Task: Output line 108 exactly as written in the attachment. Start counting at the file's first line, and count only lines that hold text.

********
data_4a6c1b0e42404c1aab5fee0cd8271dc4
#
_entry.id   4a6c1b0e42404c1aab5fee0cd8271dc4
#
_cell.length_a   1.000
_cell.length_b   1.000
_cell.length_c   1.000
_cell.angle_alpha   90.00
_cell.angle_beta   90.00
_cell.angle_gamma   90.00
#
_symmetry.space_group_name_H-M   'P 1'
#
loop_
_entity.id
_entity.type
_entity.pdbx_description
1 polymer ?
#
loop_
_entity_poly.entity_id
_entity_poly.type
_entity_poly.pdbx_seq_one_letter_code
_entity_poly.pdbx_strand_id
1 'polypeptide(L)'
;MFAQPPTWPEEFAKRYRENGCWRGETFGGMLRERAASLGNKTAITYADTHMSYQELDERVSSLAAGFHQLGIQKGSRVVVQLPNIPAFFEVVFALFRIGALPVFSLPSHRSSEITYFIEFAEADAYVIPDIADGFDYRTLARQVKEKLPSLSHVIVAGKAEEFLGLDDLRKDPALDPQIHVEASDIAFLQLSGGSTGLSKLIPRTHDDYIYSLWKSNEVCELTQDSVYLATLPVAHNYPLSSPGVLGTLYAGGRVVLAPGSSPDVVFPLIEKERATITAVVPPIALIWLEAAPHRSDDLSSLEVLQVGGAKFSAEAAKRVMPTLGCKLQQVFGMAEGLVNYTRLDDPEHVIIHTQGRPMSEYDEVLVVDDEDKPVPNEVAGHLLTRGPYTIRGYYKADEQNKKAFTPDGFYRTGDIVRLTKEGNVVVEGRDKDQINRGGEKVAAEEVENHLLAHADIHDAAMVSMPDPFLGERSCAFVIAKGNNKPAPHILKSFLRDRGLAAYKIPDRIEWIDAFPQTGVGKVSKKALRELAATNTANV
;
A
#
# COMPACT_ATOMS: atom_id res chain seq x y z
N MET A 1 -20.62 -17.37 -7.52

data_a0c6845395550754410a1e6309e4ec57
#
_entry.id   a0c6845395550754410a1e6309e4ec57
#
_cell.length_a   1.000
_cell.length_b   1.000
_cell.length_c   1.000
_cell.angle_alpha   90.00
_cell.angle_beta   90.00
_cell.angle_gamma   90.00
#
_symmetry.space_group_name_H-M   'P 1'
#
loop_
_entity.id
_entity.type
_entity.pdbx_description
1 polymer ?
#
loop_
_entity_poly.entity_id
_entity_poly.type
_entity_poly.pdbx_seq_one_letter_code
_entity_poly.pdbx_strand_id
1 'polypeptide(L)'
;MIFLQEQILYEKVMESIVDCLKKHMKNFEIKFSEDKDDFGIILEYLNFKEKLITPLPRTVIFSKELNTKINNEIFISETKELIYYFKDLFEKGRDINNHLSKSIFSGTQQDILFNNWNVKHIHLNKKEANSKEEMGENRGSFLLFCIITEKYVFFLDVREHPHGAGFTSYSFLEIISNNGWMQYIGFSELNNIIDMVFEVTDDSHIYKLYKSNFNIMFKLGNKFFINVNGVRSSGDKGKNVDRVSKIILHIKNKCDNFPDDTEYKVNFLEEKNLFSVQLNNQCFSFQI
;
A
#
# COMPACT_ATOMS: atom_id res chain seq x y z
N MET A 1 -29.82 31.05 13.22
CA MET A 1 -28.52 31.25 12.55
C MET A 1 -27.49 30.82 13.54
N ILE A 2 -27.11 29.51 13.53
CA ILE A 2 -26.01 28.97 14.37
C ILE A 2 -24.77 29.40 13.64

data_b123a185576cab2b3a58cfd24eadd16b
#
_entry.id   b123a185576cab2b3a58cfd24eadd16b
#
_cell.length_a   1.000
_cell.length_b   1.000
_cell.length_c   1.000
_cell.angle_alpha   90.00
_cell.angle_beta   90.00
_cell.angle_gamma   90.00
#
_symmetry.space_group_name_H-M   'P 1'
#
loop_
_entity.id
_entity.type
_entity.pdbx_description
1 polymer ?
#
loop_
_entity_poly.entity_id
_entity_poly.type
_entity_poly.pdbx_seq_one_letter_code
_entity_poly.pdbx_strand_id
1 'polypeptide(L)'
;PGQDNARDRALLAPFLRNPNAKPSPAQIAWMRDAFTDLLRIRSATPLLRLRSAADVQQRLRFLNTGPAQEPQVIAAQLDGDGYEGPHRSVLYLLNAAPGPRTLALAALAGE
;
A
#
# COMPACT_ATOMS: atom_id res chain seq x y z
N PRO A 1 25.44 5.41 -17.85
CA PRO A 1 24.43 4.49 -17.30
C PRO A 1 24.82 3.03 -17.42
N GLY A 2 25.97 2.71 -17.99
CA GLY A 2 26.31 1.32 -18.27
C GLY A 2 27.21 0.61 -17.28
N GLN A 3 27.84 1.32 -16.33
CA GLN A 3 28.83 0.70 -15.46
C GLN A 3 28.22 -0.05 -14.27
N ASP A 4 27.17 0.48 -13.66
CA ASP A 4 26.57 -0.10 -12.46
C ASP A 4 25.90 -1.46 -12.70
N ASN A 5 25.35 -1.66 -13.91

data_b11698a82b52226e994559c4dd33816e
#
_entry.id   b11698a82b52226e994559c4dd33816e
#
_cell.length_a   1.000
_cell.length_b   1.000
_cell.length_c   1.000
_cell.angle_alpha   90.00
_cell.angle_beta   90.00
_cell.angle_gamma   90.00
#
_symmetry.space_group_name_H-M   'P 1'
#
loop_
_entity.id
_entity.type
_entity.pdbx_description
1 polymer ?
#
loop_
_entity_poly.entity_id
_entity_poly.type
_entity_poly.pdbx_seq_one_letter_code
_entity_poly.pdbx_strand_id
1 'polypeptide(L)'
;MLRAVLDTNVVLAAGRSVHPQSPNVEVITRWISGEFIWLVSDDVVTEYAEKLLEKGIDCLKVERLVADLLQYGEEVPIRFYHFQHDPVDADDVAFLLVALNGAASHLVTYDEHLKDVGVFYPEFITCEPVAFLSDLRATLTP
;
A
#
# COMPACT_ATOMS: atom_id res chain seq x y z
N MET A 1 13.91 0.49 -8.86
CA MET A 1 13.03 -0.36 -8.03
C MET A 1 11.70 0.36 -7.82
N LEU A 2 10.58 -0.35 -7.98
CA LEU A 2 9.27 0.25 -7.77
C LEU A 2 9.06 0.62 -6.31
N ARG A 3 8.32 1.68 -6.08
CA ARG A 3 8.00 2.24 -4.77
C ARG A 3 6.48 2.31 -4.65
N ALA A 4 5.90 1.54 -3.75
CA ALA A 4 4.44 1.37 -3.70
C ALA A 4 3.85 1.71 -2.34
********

CA ASP A 4 26.57 -0.10 -12.46